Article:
Found Money Found money is my favourite kind of money and can really help pad your downpayment. From bonuses to birthday cheques from Grandma to money from your beer bottle returns to my favourite: that magical date when you max out on your EI and CPP contributions and your pay suddenly goes up by hundreds of dollars until the end of the year. You won’t miss found money – just pretend you never had it in the first place. Cash those cheques and deposit them immediately to a safe place.
The Latte Factor I know you’ve heard this one before, but making a bunch of small changes in your lifestyle can help you save literally thousands of dollars. From cancelling magazine subscriptions and gym memberships you don’t use, to yes, forgoing your daily venti americano and bringing your lunch to work, making small changes now will help you buy your first home faster. Figure out what you can live without and direct that money automatically to your savings account.
The Bank of Mom and Dad If you’re fortunate enough to have a family with a little extra cash, the Bank of Mom and Dad can be a lifesaver. It’s not easy being a first time buyer in Toronto where starter houses cost over $500,000. Parental help can often mean the difference between buying what you want and buying a 400 sqft condo with no windows in a bad part of town. Of course parental contributions generally come with strings attached, so be prepared for guilt trips and unsolicited advice about what you’re buying.
The Home Buyer RRSP Plan The government allows first time buyers to take up to $25K from their RRSP tax-free to use towards the purchase of a first home. If you haven’t been regularly contributing to an RRSP, consider taking the money you’ve saved and flipping it through an RRSP for 90 days. You’ll be eligible for a tax refund for the contributions you make, which you can use to help pay closing costs. It’s an easy way to increase the size of your downpayment by up to 40%. Of course this strategy works best for spring purchases when you get your tax refund in time to help with the costs.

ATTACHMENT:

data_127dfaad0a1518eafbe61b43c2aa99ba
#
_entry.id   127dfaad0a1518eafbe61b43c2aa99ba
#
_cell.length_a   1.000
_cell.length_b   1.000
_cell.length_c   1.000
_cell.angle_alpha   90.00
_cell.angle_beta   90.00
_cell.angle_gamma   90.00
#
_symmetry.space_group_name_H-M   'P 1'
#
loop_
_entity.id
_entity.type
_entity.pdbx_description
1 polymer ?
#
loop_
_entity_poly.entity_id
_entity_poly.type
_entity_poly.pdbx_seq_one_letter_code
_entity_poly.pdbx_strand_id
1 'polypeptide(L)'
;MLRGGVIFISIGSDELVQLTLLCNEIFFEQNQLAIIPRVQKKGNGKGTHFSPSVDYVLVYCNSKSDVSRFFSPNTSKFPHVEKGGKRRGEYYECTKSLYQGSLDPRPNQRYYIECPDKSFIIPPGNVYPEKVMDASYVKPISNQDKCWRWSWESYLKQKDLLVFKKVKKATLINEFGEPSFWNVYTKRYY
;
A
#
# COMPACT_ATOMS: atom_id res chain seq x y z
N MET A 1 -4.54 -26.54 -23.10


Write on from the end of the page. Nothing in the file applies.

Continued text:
Practice Mortgage Payments If you’re currently living with your parents, consider banking the money you’d otherwise be paying in rent. Better yet, figure out how much your mortgage payments/taxes/condo fees will be when you do buy and start putting that money away now. It’s a great way to increase your downpayment – plus you’ll be already used to the payments when you actually do get your house or condo.
Better to Be Safe Than Sorry Save your downpayment in a separate bank account, ideally one not accessible from a bank machine so that you won’t be tempted to dip into it for a last-minute vacation or a spontaneous round of drinks. Talk to your financial planner or bank about where you should invest it – while it might be tempting to try to make some quick money in the stock market, you might end up losing your hard-earned cash. Back when I was a first time buyer, I saved my downpayment in a GIC RRSP – the interest rate was ridiculously low but at least I knew the amount I saved wouldn’t decrease.
Saving money for a downpayment isn’t fun but it’s a necessary evil on the path to home ownership. If you’re a first time Buyer in Toronto, the sooner you start saving for a home, the better.